Just like motorists, cyclists are permitted to ride on the road and are expected to obey the road rules and regulations that are in place for everyone’s safety.

Motorists are required to treat cyclists as if they were any other vehicle, including giving way when required and keeping a safe distance.

Cyclists, motorcyclists and pedestrians do not have the same protection as a car during a collision, which makes them vulnerable road users.

Cyclists should:

  • obey the road rules, such as stopping at all red traffic lights
  • wear a helmet and brightly coloured clothing
  • use lights when cycling at night
  • ride predictably and indicate to motorists before changing direction or turning
  • keep your brakes and tyres in good working order
  • install a bell for safety
  • anticipate driver’s actions.

Drivers should:

  • be patient and give cyclists a clearance of at least 1 metre when passing them at 60km/h or less and 1.5 meters when passing 60km/h or more
  • watch out for cyclists at intersections and roundabouts
  • check behind you for cyclists before opening your car door
  • anticipate cyclist’s actions.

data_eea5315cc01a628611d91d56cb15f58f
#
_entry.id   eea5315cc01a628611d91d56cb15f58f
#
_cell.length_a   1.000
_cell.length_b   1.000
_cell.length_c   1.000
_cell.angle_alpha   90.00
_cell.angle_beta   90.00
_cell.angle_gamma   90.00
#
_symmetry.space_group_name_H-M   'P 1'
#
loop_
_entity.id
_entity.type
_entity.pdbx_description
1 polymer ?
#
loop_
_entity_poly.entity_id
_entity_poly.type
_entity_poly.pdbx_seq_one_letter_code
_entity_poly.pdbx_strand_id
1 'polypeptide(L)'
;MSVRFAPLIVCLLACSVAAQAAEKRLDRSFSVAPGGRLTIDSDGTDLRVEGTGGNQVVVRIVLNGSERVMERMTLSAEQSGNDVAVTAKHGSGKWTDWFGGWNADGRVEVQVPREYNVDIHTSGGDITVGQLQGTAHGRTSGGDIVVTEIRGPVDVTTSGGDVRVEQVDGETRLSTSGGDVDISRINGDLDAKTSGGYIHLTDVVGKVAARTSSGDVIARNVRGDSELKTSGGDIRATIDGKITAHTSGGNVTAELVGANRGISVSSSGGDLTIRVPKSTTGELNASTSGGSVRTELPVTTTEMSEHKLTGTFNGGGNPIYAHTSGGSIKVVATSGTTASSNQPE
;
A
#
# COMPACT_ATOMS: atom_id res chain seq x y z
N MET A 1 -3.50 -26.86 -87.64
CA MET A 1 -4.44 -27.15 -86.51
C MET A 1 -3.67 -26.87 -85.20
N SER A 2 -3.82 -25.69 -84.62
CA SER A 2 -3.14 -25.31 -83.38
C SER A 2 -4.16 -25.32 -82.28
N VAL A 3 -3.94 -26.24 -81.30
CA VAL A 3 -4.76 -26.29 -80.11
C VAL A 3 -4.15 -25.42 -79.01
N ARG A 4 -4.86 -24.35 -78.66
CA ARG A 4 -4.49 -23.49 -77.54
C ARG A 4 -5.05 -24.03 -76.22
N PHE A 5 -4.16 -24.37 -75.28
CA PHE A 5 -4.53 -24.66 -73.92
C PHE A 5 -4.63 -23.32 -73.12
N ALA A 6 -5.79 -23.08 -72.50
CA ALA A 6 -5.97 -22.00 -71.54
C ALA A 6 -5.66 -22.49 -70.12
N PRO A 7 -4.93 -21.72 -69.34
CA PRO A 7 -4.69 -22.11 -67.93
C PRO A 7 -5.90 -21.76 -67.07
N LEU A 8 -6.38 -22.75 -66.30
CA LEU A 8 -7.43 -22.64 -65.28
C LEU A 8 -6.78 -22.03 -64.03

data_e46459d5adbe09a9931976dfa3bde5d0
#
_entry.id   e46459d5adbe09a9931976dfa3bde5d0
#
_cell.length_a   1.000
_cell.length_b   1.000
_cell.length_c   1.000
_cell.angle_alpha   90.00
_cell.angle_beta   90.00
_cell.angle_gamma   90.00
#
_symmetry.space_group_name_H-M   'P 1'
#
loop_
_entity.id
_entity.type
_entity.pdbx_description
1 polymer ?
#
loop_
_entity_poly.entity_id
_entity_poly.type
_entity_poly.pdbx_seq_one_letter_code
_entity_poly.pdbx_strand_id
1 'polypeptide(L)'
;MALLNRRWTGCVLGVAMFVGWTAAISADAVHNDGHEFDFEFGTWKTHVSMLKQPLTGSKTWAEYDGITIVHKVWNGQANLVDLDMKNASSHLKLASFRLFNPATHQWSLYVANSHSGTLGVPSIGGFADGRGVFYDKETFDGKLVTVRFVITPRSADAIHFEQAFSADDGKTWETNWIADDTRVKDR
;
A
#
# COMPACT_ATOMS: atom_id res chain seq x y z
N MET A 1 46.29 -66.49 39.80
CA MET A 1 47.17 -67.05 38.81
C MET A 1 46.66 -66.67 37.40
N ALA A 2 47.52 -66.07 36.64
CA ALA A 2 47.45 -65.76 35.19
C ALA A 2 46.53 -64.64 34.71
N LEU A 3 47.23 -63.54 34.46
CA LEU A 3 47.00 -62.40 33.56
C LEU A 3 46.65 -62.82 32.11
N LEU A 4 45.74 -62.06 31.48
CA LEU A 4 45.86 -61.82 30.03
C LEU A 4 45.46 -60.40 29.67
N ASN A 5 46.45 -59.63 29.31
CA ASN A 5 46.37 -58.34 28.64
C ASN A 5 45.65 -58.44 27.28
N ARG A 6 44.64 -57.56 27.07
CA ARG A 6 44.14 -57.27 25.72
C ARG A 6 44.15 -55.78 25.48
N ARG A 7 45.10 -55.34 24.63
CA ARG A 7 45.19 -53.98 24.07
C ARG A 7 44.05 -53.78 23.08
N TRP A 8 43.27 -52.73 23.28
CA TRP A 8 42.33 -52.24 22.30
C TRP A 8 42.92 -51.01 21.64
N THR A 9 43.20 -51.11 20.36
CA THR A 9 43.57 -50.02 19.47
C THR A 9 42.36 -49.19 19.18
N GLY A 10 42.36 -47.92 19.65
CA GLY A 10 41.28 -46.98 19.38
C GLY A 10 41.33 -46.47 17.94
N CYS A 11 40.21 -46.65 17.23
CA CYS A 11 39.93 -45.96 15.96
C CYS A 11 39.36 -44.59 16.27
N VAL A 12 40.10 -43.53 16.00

Don’t think fines are only for motorists

Under the ACT Road Rules a number of offences exist in relation to cyclists.

ACT Policing issues Traffic Infringement Notices (TINs) and official Cautions to cyclists who do not obey the road rules.

The most common TIN and Cautions issued to cyclists are for:

  • not wearing a helmet
  • having a passenger that's not wearing a helmet
  • riding a bike which does not have the proper equipment, such as front and back lights or a warning device.

The ACT Road Rules Handbook makes it clear the information in the handbook applies to cyclists as well as drivers. 

Metre matters rule

Motorists are required to provide a minimum lateral distance of one metre when overtaking a cyclist in speed zones at or below 60km/h and one and a half metres in speed zones above 60km/h.


Riding across pedestrian crossing

Cyclists are able to ride slowly across pedestrian crossings (at no more than 10km/h).


For more information on safe cycling, visit the Justice and Community Safety website.

ACT Policing Online News

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